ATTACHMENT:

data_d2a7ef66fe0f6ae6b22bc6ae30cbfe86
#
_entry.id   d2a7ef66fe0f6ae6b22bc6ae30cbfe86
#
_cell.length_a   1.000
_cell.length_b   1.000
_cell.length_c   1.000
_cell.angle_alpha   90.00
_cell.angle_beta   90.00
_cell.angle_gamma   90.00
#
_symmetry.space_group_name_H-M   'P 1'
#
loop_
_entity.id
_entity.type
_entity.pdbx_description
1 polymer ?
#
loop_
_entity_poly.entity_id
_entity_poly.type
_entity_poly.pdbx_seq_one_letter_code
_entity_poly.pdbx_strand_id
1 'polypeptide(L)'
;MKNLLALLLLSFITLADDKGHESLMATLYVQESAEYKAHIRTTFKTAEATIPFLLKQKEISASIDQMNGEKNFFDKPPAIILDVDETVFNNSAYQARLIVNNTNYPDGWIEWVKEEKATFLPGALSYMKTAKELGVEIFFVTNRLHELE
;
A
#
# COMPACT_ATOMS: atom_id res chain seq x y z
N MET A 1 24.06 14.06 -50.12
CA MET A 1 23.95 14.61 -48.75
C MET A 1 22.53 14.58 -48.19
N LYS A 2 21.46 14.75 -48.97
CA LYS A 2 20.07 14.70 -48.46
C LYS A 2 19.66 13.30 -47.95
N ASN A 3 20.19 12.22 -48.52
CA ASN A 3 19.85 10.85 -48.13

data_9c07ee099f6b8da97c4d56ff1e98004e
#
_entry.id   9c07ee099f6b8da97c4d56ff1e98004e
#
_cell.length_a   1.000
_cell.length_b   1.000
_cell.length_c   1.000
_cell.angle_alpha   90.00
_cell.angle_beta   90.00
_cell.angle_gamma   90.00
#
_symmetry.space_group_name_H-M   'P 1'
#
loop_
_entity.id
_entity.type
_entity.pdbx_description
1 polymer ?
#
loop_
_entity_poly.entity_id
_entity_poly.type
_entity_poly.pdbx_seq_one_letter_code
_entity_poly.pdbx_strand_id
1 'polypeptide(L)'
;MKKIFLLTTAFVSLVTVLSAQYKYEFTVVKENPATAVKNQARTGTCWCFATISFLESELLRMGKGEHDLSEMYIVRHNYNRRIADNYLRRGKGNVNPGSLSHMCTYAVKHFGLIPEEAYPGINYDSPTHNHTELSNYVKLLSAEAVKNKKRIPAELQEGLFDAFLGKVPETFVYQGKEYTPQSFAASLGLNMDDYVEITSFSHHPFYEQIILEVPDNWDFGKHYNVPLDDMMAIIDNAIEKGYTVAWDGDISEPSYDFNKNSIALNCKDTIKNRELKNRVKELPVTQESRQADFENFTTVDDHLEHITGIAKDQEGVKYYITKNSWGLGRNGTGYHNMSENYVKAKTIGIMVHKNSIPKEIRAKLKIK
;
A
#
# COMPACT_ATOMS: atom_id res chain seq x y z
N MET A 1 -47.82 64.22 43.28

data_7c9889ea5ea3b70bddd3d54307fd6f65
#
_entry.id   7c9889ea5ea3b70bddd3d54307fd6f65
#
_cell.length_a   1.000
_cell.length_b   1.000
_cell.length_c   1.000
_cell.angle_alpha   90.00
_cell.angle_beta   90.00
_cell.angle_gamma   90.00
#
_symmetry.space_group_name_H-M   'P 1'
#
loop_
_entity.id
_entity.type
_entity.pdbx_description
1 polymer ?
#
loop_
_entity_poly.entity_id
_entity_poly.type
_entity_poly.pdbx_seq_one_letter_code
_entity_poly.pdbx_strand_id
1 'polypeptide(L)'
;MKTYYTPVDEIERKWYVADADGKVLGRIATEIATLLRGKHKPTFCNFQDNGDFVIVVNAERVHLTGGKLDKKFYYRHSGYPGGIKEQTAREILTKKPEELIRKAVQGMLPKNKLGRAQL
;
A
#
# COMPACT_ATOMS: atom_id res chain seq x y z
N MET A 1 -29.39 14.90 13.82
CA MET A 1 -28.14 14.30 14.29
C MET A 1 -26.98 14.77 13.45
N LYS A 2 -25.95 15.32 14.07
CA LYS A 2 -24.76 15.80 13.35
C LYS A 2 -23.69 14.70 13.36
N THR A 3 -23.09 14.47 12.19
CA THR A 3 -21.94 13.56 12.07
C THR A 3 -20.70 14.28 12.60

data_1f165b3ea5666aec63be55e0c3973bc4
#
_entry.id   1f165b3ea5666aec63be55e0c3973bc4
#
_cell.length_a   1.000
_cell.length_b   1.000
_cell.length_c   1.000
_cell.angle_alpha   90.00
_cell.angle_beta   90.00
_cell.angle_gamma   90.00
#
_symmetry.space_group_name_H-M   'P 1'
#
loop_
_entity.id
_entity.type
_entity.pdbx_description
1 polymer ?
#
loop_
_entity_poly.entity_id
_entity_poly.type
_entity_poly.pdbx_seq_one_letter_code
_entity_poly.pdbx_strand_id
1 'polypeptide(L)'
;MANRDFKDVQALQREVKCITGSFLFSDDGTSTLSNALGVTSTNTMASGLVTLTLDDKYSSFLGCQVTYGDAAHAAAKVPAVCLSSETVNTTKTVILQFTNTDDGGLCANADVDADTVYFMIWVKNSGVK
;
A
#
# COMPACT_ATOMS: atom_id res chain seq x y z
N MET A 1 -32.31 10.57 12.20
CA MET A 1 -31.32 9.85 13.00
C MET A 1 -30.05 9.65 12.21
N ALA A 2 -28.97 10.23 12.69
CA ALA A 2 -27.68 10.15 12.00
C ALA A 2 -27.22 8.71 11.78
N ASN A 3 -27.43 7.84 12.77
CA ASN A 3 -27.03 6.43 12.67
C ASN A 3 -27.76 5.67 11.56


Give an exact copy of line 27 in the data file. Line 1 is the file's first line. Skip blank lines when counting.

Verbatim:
;